Written by James Killen

cdkissthesunCharles Bryant started late in life as a professional musician, but has been playing and writing for years. As a Pasadena resident, Charles made many appearances at Almost Austin over the past few years and has been known to play a few evenings at the Last Concert Café. Prior to that he honed his craft playing for the residents at nursing homes, which is always a welcome treat for those folks.

He has just put out a new CD called “Kiss the Sun” and it deserves some close attention as a creative work that evokes many emotions, makes social statements and even brings the listener a chuckle or two on a few of the cuts.

The first cut, “21 Days” starts out with some delicate finger picking that quickly transitions to an aggressive strumming style that will remind older listeners of Richie Havens. The tone is dark and speaks of living with depression, much like an Eric Taylor or Townes Van Zandt tune. The whole song is accented by an electric lead that draws the listener along with the song.

“Evan’s Song” is one of the most effective tear jerking songs that I have ever heard. It’s a prayer from an eleven year old orphan boy that lost his mother as an infant and his father to suicide recently. There is a combination of delicate finger picking and strumming set over an orchestral background that builds to a crescendo as the young man asks his mother and father what heaven is like. I’d be surprised if we didn’t hear this one covered by someone more well known in the near future.

Charles laments the lack of love in our society as he speaks about young people suffering from PTSD and drug addiction while congressmen decry immigration in “It’s About Love”. The song starts out with more Havens style strumming to which is added a lively organ fill. It’s carried to climax by a funky electric guitar lead.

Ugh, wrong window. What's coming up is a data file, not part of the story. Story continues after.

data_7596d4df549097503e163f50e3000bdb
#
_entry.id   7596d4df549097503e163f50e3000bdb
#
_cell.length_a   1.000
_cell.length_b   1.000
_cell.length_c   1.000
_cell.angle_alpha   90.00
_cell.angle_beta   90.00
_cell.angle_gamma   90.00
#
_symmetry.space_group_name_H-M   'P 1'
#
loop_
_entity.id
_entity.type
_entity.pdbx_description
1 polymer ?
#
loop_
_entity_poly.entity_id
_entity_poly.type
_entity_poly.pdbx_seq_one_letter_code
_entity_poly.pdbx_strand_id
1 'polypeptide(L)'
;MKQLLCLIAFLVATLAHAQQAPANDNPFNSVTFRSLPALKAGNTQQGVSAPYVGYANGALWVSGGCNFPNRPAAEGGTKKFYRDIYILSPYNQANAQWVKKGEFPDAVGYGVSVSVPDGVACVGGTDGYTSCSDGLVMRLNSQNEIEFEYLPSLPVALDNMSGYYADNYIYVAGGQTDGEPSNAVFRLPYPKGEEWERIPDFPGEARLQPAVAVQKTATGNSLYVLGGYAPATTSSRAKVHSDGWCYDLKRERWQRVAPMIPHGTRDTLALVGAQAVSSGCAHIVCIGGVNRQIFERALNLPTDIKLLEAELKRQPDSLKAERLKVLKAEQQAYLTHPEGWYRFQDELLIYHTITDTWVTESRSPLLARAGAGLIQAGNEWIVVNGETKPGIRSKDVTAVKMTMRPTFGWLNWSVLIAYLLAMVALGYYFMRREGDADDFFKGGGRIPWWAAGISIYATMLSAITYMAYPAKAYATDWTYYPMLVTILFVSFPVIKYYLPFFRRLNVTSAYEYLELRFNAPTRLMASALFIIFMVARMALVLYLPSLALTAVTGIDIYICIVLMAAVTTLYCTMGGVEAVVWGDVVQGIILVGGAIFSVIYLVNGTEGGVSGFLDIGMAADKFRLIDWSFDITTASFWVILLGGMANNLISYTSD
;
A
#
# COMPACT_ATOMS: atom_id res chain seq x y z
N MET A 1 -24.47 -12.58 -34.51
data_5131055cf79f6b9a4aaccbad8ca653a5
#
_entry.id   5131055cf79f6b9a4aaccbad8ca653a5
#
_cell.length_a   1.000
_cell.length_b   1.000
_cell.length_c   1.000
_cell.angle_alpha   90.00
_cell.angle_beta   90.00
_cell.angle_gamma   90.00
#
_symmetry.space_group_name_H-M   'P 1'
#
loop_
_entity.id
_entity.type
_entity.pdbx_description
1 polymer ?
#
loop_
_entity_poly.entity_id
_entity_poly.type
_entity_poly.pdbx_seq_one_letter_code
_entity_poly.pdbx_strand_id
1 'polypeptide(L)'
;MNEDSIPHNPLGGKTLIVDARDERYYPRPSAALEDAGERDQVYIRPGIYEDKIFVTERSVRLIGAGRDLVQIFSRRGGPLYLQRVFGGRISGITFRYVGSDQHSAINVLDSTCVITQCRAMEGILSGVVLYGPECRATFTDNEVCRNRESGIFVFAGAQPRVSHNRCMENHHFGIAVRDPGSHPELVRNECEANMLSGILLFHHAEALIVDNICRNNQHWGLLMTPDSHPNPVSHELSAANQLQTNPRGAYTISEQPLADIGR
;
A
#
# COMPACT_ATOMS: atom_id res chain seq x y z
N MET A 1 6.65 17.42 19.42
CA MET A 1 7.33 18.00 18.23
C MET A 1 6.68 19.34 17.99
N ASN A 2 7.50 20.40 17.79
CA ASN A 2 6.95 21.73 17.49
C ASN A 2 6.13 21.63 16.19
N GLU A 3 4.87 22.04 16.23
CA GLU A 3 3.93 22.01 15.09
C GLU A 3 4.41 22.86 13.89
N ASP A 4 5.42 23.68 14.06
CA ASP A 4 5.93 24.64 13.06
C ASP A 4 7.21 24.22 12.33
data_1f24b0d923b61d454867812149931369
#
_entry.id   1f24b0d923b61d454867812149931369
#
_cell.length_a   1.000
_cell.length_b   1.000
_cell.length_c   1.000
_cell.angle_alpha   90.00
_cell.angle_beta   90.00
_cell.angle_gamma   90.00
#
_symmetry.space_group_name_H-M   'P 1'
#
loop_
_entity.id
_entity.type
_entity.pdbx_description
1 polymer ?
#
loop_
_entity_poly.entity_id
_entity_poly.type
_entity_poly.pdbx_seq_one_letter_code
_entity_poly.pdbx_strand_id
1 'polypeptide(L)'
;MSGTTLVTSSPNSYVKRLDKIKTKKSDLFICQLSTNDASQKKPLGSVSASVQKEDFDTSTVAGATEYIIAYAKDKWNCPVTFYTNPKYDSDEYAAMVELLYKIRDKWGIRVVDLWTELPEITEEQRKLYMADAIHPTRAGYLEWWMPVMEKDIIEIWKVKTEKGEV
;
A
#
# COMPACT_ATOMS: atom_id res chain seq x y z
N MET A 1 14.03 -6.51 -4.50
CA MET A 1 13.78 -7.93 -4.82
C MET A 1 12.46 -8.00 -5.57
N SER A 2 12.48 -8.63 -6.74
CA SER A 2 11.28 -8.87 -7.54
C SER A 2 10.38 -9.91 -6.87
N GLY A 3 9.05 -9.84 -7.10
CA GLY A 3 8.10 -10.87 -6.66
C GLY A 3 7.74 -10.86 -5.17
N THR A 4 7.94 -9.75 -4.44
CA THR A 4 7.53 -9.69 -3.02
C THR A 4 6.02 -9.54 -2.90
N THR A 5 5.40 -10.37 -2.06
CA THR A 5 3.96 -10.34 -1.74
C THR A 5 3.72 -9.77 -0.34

“The Nursing Home” is a finger picking tear jerker about a nursing home resident that has nothing to look forward to but slipping into death.

The tone lightens up considerably with “The MRI Song”, a tongue-in-cheek country gospel ditty about a claustrophobic undergoing a twenty minute MRI test. “Give You” starts out with gentle finger picking behind a haunting electric jazz lead that picks up the pace to a rapid acoustic strumming and delivers the message, “When you have nothing left to give, give you.” Returning to the lighter side Bryant delivers another tongue-in-cheek finger picking song called “What I Need Today” about nicotine and caffeine addiction.

What I perceive to be the centerpiece of the album is “Just Kill ‘Em All (A Love Song). It starts out with peaceful nature sounds, crashing surf and a Japanese folk song suddenly squelched by an atomic explosion, followed by a recording of Harry Truman announcing the bombing of Hiroshima. The song lampoons the callous shouts of those that would so quickly resort to ultimate destruction without consideration of loss of human life. It’s a real rocker with acoustic strumming, aggressive slide guitar and some frantic electric guitar noodling.

The record returns to the gentle side with “The Only One”, a finger picking tune artfully accompanied by orchestration that declares dedication to his one and only love.  The title track entreats the listener to live life to its fullest while there is still time to the music of acoustic guitar and piano.

“The Grim Reaper” starts out with a Southern European style melody of violins, accordion, and mandolin. A harmonica riff introduces the lyrical part of the song about the ever present reality of eventual death driven by aggressive organ playing.

Bryant concludes his disc with another prayerful song thanking God for all of the good things in his life, but asking that he not have to relive life’s pains on “Never Again”.

You shouldn’t pass up a chance to see this talented but humble artist as he plays around town. His live shows are full of energy and empathy. When you see him, pass by the merch booth and pick up this disc. It will live in your CD player for days.